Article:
Cystoid macular edema Familial amyloid polyneuropathy Intravitreal dexamethasone implant Laser panretinal photocoagulation Optic disc edema Retinal vascular leakage

Introduction

Familial amyloid polyneuropathy (FAP) or paramyloidosis is a heterogenous group of autosomal dominant disorders characterized by extracellular amyloid deposition in peripheral nerves, cardiac muscle, kidneys and eyes[1]. There are three precursor proteins that can give rise to amyloid production: transthyretin (TTR), apolipoprotein A-1 and gelsolin, each resulting in a distinct type of FAP[2]. TTR-related FAP is the most frequent type and more than 80 mutations involving this protein have been described[3, 4]. A single amino acid substitution of valine for methionine at position 30 of TTR (Val30Met) is the most frequent TTR-related FAP causing mutation[5]. The liver is the major site of synthesis of circulating TTR[6], but there is also evidence of TTR production in other tissues like the retinal pigment epithelium, the choroid plexus of the brain and the visceral yolk sac endoderm[7]. Since 1990, liver transplantation has been considered the main therapeutic approach, halting the progression of neurologic complications[8]. However, ocular complications have been reported to continue or even increase after liver transplantation[9, 10]. The most frequently reported ocular manifestations of FAP are keratoconjunctivitis sicca, abnormal conjunctival vessels, pupillary abnormalities, glaucoma and vitreous opacities[11].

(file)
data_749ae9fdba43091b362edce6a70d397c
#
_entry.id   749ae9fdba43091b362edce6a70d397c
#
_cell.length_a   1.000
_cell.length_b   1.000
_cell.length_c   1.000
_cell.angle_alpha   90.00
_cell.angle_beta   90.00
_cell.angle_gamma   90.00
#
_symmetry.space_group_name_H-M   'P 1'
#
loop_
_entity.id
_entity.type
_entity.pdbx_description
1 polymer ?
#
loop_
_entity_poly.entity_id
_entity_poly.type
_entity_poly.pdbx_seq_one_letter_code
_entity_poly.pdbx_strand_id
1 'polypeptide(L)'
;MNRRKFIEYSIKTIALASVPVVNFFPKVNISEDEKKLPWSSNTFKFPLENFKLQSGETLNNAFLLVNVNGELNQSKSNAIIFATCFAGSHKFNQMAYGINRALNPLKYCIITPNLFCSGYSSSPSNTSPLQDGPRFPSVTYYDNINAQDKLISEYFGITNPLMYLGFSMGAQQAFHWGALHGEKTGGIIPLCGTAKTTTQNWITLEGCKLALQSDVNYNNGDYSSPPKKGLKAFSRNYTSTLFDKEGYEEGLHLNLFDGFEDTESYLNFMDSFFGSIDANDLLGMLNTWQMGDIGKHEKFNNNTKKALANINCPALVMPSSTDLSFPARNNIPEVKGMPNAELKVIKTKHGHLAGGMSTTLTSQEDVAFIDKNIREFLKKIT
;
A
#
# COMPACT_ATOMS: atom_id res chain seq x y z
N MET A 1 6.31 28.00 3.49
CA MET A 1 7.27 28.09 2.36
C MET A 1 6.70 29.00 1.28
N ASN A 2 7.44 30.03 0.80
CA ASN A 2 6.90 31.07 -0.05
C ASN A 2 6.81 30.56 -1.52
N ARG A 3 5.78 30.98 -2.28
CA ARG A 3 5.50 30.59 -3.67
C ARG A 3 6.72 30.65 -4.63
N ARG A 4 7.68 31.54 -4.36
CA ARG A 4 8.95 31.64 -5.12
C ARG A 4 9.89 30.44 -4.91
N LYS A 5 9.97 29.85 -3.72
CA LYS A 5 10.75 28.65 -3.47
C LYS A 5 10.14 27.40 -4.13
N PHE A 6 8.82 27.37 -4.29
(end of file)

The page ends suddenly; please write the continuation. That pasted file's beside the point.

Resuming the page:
The purpose of this paper is to report a case of retinal vascular leakage including optic disc and cystoid macular edema in a patient with Val30Met TTR-related FAP.

Case presentation